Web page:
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Let $H,K$ be two subgroups of a group $G$ and let $A=H\cap K$ and $B$ be the subgroup of $G$ generated by $H$ and $K$. We know that \begin{array}{rcl} A & \rightarrow & H \\ \downarrow & & \downarrow \\ K & \rightarrow & G \end{array} is a pull-back square (morphisms are inclusions).

Does there exists a similar interpretation for $B$?

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2 Answers 2

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The most blunt way of describing $\langle H \cup K \rangle \le G$ is as the image of the canonical homomorphism $H * K \to G$ (determined by the inclusions $H \hookrightarrow G, K \hookrightarrow G$), where $H * K$ denotes the coproduct (free product) of $H$ and $K$ as abstract groups.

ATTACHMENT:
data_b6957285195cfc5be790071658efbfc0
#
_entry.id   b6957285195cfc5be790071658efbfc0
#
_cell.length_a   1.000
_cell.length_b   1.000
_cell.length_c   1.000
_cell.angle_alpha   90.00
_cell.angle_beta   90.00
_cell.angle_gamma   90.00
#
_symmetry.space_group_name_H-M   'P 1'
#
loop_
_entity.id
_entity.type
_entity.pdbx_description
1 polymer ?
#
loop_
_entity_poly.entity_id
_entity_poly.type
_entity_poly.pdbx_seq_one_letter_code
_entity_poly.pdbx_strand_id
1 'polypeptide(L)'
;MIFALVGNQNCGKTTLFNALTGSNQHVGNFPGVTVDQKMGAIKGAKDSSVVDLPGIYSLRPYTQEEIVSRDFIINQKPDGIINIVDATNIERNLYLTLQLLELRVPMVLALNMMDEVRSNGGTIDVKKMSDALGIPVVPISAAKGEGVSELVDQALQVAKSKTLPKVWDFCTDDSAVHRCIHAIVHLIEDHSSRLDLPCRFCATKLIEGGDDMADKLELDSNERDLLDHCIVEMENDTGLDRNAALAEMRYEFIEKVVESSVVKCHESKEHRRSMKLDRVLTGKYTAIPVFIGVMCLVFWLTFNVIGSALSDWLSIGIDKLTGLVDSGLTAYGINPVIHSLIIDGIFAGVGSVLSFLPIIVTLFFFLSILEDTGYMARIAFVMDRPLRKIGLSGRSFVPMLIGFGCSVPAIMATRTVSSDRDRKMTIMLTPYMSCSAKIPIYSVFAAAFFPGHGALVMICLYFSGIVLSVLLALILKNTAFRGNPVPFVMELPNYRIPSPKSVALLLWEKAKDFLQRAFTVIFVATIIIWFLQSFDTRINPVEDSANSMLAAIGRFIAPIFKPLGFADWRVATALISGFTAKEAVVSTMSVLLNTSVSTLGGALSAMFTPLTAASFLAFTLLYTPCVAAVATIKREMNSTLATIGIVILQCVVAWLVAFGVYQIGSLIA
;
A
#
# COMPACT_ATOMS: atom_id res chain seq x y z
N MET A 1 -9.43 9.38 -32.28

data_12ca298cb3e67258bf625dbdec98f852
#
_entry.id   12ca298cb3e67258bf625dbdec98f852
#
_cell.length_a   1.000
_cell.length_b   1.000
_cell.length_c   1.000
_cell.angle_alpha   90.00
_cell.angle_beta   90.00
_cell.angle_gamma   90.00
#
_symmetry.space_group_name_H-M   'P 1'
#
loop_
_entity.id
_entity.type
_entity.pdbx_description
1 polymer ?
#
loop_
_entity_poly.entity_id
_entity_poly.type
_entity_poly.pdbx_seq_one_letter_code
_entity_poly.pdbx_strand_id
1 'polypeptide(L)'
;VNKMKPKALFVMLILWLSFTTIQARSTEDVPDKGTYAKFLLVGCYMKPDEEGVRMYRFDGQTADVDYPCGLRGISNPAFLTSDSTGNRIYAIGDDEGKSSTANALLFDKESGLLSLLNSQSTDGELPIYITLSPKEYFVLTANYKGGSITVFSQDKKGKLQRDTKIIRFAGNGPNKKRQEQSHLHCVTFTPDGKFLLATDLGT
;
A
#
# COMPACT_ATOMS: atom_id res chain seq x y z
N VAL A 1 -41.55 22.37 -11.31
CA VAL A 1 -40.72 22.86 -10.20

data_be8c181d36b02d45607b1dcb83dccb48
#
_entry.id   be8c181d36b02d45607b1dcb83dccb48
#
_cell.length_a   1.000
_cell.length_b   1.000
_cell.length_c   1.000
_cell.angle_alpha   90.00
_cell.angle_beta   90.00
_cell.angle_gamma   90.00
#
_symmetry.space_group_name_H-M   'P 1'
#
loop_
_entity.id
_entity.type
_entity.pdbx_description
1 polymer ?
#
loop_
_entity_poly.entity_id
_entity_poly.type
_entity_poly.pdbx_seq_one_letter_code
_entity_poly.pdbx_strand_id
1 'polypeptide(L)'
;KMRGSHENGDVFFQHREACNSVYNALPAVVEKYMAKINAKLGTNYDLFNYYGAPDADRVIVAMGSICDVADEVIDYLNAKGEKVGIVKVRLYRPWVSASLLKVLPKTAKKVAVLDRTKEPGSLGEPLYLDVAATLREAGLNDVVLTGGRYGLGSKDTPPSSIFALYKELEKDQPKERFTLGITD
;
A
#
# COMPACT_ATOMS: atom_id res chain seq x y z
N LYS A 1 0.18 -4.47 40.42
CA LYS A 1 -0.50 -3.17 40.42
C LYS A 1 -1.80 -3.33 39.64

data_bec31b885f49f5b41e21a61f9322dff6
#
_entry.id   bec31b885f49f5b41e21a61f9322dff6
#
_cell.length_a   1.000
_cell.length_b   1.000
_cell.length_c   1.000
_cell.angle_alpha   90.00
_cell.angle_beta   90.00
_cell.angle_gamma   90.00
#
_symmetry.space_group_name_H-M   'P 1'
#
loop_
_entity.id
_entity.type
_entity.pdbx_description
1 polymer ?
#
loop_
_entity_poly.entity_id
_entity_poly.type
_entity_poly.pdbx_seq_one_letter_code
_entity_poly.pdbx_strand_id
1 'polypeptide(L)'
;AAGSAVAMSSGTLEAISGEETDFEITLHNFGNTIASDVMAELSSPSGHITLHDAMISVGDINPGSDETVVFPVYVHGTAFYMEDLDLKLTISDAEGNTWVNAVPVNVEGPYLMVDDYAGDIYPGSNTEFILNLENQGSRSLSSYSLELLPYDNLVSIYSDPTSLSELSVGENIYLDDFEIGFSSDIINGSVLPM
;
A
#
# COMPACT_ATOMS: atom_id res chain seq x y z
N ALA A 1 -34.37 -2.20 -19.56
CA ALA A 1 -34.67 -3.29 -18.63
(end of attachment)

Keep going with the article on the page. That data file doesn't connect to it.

This generalises readily to any cocomplete regular category and any small family of subobjects. (Exercise.)

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$H$ and $K$ are both objects in the category of subobjects of $G$. The category of subobjects is a preorder (exercise), so it behaves like a poset except that some objects are isomorphic. The categorical product in this category, which agrees with the pullback, is the intersection $H \cap K$, and the categorical coproduct in this category is the subgroup of $G$ generated by $H$ and $K$.

The nLab asserts that in a topos, the coproduct of subobjects is their pushout along their product, but this is false for groups.

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